We always love to learn about the destinations we fly – all their secret spots to try. That’s part of the reason we adore travel so much. Every destination we visit has different gems to offer: a coffee shop that makes lattes with flecks of gold in them, a beach stand bar with rope swings as chairs, or the best bagel shop you can find in New York City.
Today, though, we want to talk about Phoenix, Arizona. Specifically, Tonto National Forest. The forest embraces almost three million acres of gorgeous country from the Saguaro cactus desert to pine-infested mountains beneath the Mogollon Rim. Tonto National Forest is the most-visited “urban” forest in the U.S. and quickly became one of our favorites for a very unique reason. A reason that starts with the Lower Salt River and the wild horses that live there.
According to Arizona’s own historical records, the horses have lived along the Salt River since well before the Tonto National Forest was created in 1902. And they aren’t difficult to spot. The Lower Salt River Trail winds through campgrounds where locals go tubing, fish, barbecue, and camp. The river runs along Bush Highway, an effortless route to travel from the airport. The park itself is only a 25-minute drive, a beautiful and breezy one in fact, and worth the trip. We suggest plugging “Bush Highway” or “Phon D Sutton” into your phone and following directions all the way there. Another quick hot tip: if you’re craving lunch on the way, right off the Bush Highway exit are a ton of places to grab a bite. We recommend: Red, White, and Brew. Try the coal-fired pizza (yum).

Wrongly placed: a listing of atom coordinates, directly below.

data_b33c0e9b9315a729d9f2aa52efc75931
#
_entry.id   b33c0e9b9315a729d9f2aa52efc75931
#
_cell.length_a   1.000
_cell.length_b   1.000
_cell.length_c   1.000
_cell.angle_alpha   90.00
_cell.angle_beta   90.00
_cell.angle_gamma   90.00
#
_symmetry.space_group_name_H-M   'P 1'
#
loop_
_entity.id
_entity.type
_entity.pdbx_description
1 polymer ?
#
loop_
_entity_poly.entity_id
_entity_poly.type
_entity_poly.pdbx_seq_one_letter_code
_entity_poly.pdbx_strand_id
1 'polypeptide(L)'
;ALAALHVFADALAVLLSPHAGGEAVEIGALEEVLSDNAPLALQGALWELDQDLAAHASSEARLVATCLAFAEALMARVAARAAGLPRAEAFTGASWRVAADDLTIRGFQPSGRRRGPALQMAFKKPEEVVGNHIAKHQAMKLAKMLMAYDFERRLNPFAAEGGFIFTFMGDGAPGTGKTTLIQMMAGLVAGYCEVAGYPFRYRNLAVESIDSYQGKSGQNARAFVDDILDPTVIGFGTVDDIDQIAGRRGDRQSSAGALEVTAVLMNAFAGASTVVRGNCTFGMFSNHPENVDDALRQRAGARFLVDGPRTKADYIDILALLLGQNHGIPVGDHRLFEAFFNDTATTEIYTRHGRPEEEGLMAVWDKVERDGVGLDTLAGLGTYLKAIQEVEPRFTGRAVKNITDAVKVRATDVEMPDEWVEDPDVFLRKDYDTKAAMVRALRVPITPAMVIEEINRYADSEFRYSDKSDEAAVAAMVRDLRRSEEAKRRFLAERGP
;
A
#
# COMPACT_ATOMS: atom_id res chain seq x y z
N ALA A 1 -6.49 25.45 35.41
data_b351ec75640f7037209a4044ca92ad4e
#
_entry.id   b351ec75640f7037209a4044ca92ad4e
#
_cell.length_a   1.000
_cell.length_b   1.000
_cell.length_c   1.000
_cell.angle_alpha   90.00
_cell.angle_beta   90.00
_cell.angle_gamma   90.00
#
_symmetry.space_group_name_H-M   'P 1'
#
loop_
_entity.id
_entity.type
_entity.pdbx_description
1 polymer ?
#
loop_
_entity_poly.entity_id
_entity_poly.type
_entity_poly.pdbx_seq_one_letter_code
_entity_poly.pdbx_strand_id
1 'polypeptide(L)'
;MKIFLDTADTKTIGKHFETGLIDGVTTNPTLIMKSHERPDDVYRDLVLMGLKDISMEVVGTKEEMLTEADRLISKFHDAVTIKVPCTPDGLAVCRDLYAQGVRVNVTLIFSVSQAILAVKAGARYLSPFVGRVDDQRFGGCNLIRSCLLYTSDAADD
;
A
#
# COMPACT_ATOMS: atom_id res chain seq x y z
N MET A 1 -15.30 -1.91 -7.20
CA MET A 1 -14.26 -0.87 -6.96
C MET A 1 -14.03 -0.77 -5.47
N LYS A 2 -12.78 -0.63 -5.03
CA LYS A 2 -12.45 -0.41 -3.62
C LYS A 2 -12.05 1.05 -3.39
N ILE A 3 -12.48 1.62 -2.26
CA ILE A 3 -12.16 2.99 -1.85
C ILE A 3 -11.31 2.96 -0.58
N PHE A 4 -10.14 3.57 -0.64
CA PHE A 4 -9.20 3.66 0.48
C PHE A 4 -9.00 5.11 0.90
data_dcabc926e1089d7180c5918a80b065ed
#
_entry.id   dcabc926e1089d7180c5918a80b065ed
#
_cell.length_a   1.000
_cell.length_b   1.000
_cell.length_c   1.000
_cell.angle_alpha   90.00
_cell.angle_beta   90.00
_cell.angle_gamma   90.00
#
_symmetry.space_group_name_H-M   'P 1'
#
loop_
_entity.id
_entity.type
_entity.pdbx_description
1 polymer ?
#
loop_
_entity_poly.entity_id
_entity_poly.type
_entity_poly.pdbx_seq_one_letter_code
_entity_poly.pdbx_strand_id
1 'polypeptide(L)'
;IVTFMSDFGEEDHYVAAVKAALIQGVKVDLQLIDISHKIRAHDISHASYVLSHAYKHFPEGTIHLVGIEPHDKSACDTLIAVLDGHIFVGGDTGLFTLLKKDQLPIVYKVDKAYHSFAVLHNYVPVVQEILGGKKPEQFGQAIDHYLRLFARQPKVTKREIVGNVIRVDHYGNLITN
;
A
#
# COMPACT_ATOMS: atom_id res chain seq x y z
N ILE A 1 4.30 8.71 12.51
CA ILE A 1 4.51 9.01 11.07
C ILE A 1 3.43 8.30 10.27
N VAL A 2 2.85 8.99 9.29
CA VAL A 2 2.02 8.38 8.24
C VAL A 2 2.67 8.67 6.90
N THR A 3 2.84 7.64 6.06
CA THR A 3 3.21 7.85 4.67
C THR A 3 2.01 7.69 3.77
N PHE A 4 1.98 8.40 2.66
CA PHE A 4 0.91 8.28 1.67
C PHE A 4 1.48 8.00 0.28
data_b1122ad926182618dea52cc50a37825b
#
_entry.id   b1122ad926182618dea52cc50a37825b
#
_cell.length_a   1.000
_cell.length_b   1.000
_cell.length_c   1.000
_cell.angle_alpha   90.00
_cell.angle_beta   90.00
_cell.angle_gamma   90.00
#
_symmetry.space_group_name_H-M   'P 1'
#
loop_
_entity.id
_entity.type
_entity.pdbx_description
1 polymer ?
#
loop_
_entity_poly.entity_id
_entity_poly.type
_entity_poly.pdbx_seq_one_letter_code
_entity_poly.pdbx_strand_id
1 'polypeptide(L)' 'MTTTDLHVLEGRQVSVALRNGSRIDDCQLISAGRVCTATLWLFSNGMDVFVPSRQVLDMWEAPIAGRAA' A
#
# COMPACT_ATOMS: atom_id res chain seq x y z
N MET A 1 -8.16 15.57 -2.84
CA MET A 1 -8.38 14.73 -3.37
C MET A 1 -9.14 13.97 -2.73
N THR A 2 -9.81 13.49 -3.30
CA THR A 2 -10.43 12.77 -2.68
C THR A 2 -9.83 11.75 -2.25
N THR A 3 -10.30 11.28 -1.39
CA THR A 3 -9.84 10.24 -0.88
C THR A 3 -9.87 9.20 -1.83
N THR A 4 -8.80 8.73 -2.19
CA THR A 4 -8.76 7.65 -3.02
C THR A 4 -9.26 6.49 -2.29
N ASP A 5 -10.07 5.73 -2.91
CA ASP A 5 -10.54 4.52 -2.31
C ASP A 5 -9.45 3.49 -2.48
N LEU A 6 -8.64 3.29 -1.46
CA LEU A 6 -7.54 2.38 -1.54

The wild horses often hang out down by the river at dawn or dusk, sticking their entire noses into the water to munch on the eelgrass. Locals suggest stopping at any site along the way that looked packed with cars, a clear indication the horses may be nearby. One site, in particular, Phon D Sutton, often times has the horses’ hearts. They hang out there regularly. A Tonto daily pass is recommended for parking. It’s only $12 per day, if you purchase onsite (machines are at most campsite stops for purchasing), or retail vendors also sell them.
You can roam the paths along the river (they aren’t a tough hike) and enjoy the riverbed and cacti alike. We suggest bringing some extra water and snacks, it gets hot in the desert. Once the sun starts to fall, that’s when you should start looking for the horses. When you spot them, you’re sure to fall in love. They’re incredibly peaceful and calm, typically traveling in herds of 5-8 horses; such a surprise to admire with the backdrop of the forest’s pink mountains at dusk. When we saw them, they took our breath away. The river gurgled at their hooves, with tall river grass blowing softly behind their backs. Bring that camera. It’s a unique moment to be with them.
In fact, you can help keep them roaming the fields of Arizona. The Salt River Wild Horse Management Group (SRWHMG), a nonprofit organization dedicated to monitor, study, and protect the Salt River wild horses, monitors and documents these wild horses, fights for their permanent protection, rescues suffering horses when needed, and makes safety improvements to their habitat.
Brittany is a member of the Communications Team at Sun Country Airlines. Her favorite things about Sun Country are the close-knit family vibe and the passion behind the people, as if the employees and customers grew up loving the “airline next door.” Her favorite destination? The whimsical forests and rain of Seattle’s coast.